The need for economic security is an element required by both the 20-40 age range and the 40-60 age range.  While the first group is establishing their place in the world through marriage, job choices, and children, and the second group is planning, perhaps, for their eventual retirement, they share the common need for personal and financial security.  Comfort can be expressed in many different forms, but among these is the desire for shelter.  A home represents safety and security; it is a tangible thing (fig. 1)that keeps out the elements and keeps an individual and his or her family safe from danger.  While people in the older age range may have reached a financial state where they are able to purchase more luxurious homes that express their aesthetic interests, the comfort inherent in owning a home stems from the knowledge that one will be protected from the dangers of the outside world.

The relativism of comfort is most apparent as it is expressed between different income groups.  Although owning a home may be of utmost importance to those in the middle to upper class, since home ownership represents stability and upward mobility, those in the lower income range may be content merely to have some form of shelter that protects them from the elements.  This is not to say that people in low income groups do not aspire for greater levels of comfort, only that their own personal hierarchy of needs follows a more immediate path than those whose income allows them a greater variety of choices.  Common among both income groups, as it is common regardless of gender or age, is the need for love and human companionship.  One can receive a great deal of comfort from being accepted unconditionally even when other conditions of need, such as housing, remain unmet (fig. 2).  As Maslow states, if “both the physiological and the safety needs are fairly well gratified, then there will emerge the love and affection and belongingness needs [in which an individual] will hunger for affectionate relations with people in general, namely, for a place in his group” (Maslow).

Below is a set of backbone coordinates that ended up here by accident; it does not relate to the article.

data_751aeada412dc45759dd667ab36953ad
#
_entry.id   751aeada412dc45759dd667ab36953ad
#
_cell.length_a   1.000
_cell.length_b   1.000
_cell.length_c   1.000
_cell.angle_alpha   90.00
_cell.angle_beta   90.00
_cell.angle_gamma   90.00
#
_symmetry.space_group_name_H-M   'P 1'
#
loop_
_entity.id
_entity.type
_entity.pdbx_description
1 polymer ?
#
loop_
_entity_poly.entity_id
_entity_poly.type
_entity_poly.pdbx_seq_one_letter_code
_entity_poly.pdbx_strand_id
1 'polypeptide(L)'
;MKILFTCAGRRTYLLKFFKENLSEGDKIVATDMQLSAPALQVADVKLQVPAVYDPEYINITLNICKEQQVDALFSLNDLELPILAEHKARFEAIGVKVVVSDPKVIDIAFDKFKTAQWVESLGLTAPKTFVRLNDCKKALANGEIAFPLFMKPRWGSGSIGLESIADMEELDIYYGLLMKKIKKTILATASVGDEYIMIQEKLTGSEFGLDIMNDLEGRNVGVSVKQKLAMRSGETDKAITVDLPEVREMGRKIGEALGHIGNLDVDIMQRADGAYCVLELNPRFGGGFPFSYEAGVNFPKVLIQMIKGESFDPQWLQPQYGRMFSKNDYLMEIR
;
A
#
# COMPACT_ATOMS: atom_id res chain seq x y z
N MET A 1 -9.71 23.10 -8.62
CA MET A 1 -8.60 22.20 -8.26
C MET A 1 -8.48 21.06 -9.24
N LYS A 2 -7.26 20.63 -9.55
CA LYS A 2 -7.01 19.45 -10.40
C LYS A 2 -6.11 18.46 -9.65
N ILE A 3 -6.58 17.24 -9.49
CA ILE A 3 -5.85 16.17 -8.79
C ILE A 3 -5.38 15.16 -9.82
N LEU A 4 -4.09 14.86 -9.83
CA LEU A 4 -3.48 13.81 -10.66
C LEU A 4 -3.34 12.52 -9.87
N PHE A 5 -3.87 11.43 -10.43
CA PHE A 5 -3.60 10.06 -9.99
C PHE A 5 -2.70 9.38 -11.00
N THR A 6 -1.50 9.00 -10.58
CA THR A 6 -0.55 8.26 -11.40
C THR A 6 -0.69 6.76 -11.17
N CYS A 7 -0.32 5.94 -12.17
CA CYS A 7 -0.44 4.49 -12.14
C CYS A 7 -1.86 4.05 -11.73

The variety of ways in which different groups of people express their desire for comfort attests to the manner in which our unique experiences shape our understanding of the world around us.  However, although elements of comfort such as housing, food, and relationships may be relative to one’s socioeconomic status or gender, Maslow’s hierarchy of needs demonstrates that some comforts are universal.  The basic need to be protected from the elements and find companionship and acceptance from other people is not dependent on gender, age, or any other demographic marker, and illustrates that, regardless of background, our human need for comfort unites us.

Works Cited

“Cottage Near Devizes.” Photograph. The Prosperity Project, 2011. Web. 31 Aug 2011.

“Differences Between Men and Women.” Relationship Institute, n.d. Web. 31 Aug 2011.

“Homeless Man 1.” Photograph. His Love Street, 2011. Web. 31 Aug 2011.

Maslow, A.H. “A Theory of Human Motivation.” Classics in the History of Psychology, 2000.  Web. 31 Aug 2011.

“What Every Child Needs for Good Mental Health.” Mental Health America, 2011. Web. 31 Aug 2011.